Pirsig has already tackled the platypus of metaphysics by noting Quality precedes all cognizance and perceptions of reality. He also debunks the “scientific reality” myth by saying that if it were true, no one but the scientists, physicists, chemists, etc. would know what reality is – which is an absurd conclusion. He notes that scientists are describing a static set of patterns of value concerning reality, but the patterns are not the whole of the reality that they describe.

He uses the Metaphysics of Quality to replace the word “causality” used by the sciences with “value”, preferring induction to deduction when studying the world. Absolute causes are simply very consistent patterns of value. Saying “A causes B” is the same as saying “B values precondition A”.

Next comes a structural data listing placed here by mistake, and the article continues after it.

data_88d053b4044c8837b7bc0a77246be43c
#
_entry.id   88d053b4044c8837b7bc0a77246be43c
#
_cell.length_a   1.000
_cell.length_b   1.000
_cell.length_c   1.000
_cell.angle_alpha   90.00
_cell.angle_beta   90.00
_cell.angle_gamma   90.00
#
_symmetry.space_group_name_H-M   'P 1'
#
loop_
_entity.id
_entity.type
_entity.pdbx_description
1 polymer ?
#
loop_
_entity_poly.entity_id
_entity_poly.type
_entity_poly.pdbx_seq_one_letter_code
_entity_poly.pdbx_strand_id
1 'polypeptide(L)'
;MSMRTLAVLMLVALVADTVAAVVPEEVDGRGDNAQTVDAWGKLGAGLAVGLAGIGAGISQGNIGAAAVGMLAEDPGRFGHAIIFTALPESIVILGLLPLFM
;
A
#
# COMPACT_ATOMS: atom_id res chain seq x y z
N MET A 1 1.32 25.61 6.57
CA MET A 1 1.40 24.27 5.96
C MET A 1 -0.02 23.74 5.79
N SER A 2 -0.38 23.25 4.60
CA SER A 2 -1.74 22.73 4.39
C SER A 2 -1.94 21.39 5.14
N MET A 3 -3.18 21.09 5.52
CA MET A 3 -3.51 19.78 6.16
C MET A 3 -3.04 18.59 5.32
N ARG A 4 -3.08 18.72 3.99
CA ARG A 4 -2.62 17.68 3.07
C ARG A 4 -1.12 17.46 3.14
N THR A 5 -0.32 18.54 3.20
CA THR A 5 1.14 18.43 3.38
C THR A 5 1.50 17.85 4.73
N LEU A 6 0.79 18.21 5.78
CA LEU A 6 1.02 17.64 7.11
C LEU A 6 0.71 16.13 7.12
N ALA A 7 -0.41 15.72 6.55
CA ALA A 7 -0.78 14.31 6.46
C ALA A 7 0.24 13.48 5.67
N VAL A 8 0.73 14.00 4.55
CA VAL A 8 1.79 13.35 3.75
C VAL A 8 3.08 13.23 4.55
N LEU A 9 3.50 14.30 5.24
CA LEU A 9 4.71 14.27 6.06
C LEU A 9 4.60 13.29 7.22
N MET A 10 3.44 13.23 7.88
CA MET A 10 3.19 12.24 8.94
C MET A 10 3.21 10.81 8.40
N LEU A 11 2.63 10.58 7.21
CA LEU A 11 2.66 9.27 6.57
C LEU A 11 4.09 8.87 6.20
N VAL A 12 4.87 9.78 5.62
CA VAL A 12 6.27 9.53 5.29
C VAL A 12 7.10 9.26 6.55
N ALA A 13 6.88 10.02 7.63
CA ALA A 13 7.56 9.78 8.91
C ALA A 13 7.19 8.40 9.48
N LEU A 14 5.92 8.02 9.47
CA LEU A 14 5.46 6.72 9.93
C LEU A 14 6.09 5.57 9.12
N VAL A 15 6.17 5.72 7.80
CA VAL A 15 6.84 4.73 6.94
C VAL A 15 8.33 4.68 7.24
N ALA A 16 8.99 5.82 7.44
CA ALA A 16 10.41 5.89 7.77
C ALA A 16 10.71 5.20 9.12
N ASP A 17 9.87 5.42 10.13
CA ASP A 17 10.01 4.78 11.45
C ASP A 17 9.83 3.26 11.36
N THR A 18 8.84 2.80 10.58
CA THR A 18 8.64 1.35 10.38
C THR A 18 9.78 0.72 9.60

As for substance, we can only ever observe data, since substance stripped of properties calls nothing to mind. Substance is something continuous in time even if it has no observable properties. Substance is a subspecies of value, a pattern of inorganic values.  Since subatomic particles make up the whole universe and they are deemed substance, then they are also deemed a static pattern of value.

Thinking of causation and substance as synonymous with value allows the crossover application to other fields of knowledge that also involve value, albeit much more dynamic patterns of value.  In this way, the Metaphysics of Quality is able to provide much simpler, better explanations of patterns of value.

The discrete moral orders

Science is a study of stable inorganic and biological patterns of value. Anthropology and the social sciences study a network of social patterns of value. Political science is the study of intellectual patterns of value.